Saturday, August 23, 2008

The Road by Cormac McCarthy

The Road by Cormac McCarthy

While this is a book that is officially designated for adults, I believe that it will appeal to many teens, and if you, parents, have not read it, I encourage you to do so. And please don't let the fact that it's an Oprah's Book Club selection thwart you from reading it. (She does alright sometimes.) I rank this book among the best I've ever read.

The opening passage of Cormac McCarthy's Pulitzer Prize-Winning novel literally took my breath away:

“When he woke in the woods in the dark and the cold of the night he’d reach out to touch the child sleeping beside him. Nights dark beyond darkness and the days more gray each one than what had gone before. Like the onset of some cold glaucoma dimming away the world. His hand rose and fell softly with each precious breath. He pushed away the plastic tarpaulin and raised himself in the stinking robes and blankets and looked toward the east for any light but there was none. In the dream from which he’d wakened he had wandered in a cave where the child led him by the hand. Their light playing over the wet flowstone walls. Like pilgrims in a fable swallowed up and lost among the inward parts of some granitic beast. ” (p. 3)

As I read this, I was immediately drawn in and overcome with a sense of dread and hopelessness. What horrific event has happened? What is this granitic beast these pilgrims are running from, and where are they headed? It's obvious that the man loves this child and is consumed with fear for the child's life. Otherwise, why would he wake up in the middle of the night to check to see if the child is still living? Is the child sick?

These questions were soon answered as I continued reading. The man and the child, his son, are perhaps one of the few survivors of a cataclysmic event, one of which is never really described in the book, but we get an all too close look at its aftermath. Realizing that he and his son cannot survive another winter in their current location, the man has planned a journey to the south. As they travel the roads of a post-apocalyptic United States, we get a glimpse into the horror of what humanity has become. Many of the survivors have banded together and have become cannibals, rapists, murderers.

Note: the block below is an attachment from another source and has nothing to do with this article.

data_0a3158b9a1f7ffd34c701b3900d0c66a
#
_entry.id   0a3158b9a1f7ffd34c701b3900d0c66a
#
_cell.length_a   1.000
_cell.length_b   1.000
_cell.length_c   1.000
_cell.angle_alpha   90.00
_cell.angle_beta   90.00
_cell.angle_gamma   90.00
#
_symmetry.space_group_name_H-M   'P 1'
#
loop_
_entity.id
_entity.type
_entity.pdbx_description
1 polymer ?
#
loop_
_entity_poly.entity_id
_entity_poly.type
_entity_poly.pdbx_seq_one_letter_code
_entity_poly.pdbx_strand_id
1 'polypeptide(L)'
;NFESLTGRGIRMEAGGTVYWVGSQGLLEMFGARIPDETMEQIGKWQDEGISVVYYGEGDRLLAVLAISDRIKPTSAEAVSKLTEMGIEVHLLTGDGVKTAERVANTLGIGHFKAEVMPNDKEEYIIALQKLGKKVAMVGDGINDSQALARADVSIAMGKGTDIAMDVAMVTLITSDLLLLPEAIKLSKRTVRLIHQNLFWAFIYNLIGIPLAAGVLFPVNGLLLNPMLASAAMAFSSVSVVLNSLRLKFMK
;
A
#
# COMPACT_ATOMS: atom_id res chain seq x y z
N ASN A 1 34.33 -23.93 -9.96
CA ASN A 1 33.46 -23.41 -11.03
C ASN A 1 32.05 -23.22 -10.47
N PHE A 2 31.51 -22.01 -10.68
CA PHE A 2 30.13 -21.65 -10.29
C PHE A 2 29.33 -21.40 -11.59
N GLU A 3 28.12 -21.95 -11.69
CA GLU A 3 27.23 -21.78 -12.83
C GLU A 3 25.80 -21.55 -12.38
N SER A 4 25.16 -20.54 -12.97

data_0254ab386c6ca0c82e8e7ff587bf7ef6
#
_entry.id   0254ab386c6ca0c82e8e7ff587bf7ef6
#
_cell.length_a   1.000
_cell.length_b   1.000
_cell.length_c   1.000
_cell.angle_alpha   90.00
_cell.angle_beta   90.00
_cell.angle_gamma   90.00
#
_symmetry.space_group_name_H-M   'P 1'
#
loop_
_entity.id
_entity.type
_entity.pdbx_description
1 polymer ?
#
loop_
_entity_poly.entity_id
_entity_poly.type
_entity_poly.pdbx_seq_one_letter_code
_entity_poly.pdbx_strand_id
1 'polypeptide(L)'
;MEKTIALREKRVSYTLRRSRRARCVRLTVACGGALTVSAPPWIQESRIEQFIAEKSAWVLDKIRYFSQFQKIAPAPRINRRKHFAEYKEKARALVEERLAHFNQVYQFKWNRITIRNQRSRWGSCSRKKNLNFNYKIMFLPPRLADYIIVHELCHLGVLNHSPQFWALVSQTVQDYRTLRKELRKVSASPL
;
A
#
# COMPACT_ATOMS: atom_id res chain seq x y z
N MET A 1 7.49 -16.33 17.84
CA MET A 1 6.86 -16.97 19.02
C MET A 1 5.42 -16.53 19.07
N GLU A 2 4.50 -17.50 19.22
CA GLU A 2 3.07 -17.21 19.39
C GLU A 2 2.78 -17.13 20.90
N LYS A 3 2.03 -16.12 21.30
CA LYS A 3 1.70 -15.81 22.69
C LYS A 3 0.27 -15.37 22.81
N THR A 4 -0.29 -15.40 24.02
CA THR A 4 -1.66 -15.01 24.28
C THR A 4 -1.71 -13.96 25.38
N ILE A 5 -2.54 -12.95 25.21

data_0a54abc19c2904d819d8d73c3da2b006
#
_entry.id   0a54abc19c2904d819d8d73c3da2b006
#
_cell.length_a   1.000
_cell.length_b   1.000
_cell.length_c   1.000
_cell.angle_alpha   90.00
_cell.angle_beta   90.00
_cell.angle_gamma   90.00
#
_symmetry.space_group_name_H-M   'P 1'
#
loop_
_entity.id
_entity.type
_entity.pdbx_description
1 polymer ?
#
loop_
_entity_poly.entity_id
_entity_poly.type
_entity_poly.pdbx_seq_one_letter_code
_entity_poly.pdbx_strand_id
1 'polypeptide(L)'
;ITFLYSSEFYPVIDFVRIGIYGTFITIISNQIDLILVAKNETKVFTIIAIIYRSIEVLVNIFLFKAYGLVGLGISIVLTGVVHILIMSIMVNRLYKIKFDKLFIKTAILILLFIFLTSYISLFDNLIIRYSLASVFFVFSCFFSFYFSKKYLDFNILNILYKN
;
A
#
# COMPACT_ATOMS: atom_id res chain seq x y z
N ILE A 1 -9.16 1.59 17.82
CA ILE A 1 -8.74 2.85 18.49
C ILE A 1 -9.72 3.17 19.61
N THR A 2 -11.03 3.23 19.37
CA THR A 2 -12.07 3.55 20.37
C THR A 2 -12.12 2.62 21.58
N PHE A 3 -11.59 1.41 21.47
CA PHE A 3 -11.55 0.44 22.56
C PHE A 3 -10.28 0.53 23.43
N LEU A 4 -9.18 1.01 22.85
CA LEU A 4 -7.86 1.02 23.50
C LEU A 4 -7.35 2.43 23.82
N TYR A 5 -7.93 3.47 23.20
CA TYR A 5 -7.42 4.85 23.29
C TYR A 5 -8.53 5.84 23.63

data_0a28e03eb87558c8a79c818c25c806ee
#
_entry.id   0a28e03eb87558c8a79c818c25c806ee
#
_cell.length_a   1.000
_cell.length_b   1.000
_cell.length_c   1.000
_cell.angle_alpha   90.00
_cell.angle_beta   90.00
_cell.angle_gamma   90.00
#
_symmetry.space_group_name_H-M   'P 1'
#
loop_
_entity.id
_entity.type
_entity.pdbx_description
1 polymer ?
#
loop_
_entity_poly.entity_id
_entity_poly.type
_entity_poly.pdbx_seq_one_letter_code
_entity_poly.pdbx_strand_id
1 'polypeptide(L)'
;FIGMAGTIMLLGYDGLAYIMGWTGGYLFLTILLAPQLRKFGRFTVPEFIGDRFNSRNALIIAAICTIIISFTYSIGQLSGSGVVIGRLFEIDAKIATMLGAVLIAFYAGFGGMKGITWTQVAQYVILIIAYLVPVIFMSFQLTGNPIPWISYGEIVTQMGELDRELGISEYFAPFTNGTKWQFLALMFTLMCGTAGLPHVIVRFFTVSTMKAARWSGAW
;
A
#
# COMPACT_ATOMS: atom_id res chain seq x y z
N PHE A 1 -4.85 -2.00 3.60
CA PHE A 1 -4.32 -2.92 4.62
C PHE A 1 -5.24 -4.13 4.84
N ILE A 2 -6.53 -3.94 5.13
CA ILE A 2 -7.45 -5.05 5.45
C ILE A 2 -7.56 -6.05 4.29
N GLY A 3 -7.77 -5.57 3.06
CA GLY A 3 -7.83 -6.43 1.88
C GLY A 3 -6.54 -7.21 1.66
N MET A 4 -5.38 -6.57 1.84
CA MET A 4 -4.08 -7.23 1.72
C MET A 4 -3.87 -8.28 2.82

The man and the boy live in constant fear of being caught, and the man has instructed the child to commit suicide if they are ever caught. Adding to this danger is the threat of starvation, exposure to the elements, illness, and exhaustion. Needless to say, you can see why the man awakens in fear every night. But his all-consuming fear is having to kill his son himself if his son is unable to commit suicide if it ever gets to that.

The boy, who was born soon after the destruction, has never known any other life, but he is the epitome of good surrounded by so much evil. During their journey, events happen that seem to eat away at his soul, and he is devastated when they cannot help others they meet along the way, even the ones who have every intention of killing them.

This is an extremely powerful much so that it's very hard to describe in words. It's about the love between a parent and child, the horrors of what humanity can be capable of, the struggle for survival, and even the quest for good.

I didn't want to put it down, yet sometimes it was so emotional and gut-wrenching that I just wanted to throw it across the room. As a parent, I identified with the man, and now, the question that keeps running through my head is, "how far would I go to save my child from pain, from terror, from a fate where death is the best option?"


  1. I checked this out from the library, but it was on hold for other people so I couldn't renew it. Normally not a problem 'cause I race through books, but this one was bad timing. I so need to check this out again!

    It's being made into a movie, yeah?

  2. agreed, Jill! I'm not surprised if "The Road" isn't used in High School Lit classes already.

  3. ignoramoose,
    I just looked it up on IMDB, and you're right! It's set to be released in November, and Viggo Mortensen plays the Father. I highly recommend the book, and I'm definitely going to see the movie.

    I wouldn't be surprised either, and I'd love to hear from teachers and students who have/are reading it.

  4. I'm studying it for English Extension, and I'm a year 11 sutdent in Australia.
    It is one of the best novels (if not THE best) i have ever studied for a school unit.
    I'm so excited to be doing it! English Extension class has been filled with endless indepth discussions on the possibilities surrounding the story and the gaps McCarthy leaves for us to fill in. I know my entire class really enjoys the novel.
    I find it to be an intriguing yet depressing novel, and McCarthy certainly has a way of creating an intense mood with his writing.
    I can't wait for the movie, although I doubt it will be a good representation of the ultimate despair and hopelessness that McCarthy describes.
    Nevertheless, it will be great to see!